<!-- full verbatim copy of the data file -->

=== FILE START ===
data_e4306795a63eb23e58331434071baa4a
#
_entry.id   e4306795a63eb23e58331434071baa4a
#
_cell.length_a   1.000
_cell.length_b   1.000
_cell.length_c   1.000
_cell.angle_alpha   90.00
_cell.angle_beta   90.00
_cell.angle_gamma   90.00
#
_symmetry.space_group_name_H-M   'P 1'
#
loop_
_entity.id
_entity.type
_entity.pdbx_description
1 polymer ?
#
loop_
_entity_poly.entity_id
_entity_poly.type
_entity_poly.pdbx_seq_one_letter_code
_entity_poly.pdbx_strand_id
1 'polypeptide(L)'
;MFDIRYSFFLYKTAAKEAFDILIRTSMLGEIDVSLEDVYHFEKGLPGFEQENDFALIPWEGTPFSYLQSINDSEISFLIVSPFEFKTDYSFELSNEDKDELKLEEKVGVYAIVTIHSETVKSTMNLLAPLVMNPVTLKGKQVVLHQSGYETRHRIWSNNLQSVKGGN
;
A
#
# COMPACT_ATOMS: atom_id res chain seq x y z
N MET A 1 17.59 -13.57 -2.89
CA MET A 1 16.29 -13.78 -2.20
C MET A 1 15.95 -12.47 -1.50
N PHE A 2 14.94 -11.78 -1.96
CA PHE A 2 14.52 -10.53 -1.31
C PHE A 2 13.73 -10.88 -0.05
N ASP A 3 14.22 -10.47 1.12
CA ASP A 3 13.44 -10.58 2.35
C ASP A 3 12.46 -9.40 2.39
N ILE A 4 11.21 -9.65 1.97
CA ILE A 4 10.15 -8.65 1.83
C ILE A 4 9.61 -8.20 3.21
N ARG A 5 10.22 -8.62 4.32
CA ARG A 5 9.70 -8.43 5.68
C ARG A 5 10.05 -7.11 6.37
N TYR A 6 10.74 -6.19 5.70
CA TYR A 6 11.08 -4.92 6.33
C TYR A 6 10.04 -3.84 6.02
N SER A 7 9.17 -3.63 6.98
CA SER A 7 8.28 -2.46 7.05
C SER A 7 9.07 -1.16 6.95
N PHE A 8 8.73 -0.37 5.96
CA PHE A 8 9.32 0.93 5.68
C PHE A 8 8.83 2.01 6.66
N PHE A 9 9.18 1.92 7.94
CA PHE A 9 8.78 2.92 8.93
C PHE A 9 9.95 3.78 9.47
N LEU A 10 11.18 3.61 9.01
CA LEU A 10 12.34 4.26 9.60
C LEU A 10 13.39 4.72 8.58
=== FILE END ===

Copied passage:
data_e4306795a63eb23e58331434071baa4a
#
_entry.id   e4306795a63eb23e58331434071baa4a
#
_cell.length_a   1.000
_cell.length_b   1.000
_cell.length_c   1.000
_cell.angle_alpha   90.00
_cell.angle_beta   90.00
_cell.angle_gamma   90.00
#
_symmetry.space_group_name_H-M   'P 1'
#
loop_
_entity.id
_entity.type
_entity.pdbx_description
1 polymer ?
#
loop_
_entity_poly.entity_id
_entity_poly.type
_entity_poly.pdbx_seq_one_letter_code
_entity_poly.pdbx_strand_id
1 'polypeptide(L)'
;MFDIRYSFFLYKTAAKEAFDILIRTSMLGEIDVSLEDVYHFEKGLPGFEQENDFALIPWEGTPFSYLQSINDSEISFLIVSPFEFKTDYSFELSNEDKDELKLEEKVGVYAIVTIHSETVKSTMNLLAPLVMNPVTLKGKQVVLHQSGYETRHRIWSNNLQSVKGGN
;
A
#
# COMPACT_ATOMS: atom_id res chain seq x y z
N MET A 1 17.59 -13.57 -2.89
CA MET A 1 16.29 -13.78 -2.20
C MET A 1 15.95 -12.47 -1.50
N PHE A 2 14.94 -11.78 -1.96
CA PHE A 2 14.52 -10.53 -1.31
C PHE A 2 13.73 -10.88 -0.05
N ASP A 3 14.22 -10.47 1.12
CA ASP A 3 13.44 -10.58 2.35
C ASP A 3 12.46 -9.40 2.39
N ILE A 4 11.21 -9.65 1.97
CA ILE A 4 10.15 -8.65 1.83
C ILE A 4 9.61 -8.20 3.21
N ARG A 5 10.22 -8.62 4.32
CA ARG A 5 9.70 -8.43 5.68
C ARG A 5 10.05 -7.11 6.37
N TYR A 6 10.74 -6.19 5.70
CA TYR A 6 11.08 -4.92 6.33
C TYR A 6 10.04 -3.84 6.02
N SER A 7 9.17 -3.63 6.98
CA SER A 7 8.28 -2.46 7.05
C SER A 7 9.07 -1.16 6.95
N PHE A 8 8.73 -0.37 5.96
CA PHE A 8 9.32 0.93 5.68
C PHE A 8 8.83 2.01 6.66
N PHE A 9 9.18 1.92 7.94
CA PHE A 9 8.78 2.92 8.93
C PHE A 9 9.95 3.78 9.47
N LEU A 10 11.18 3.61 9.01
CA LEU A 10 12.34 4.26 9.60
C LEU A 10 13.39 4.72 8.58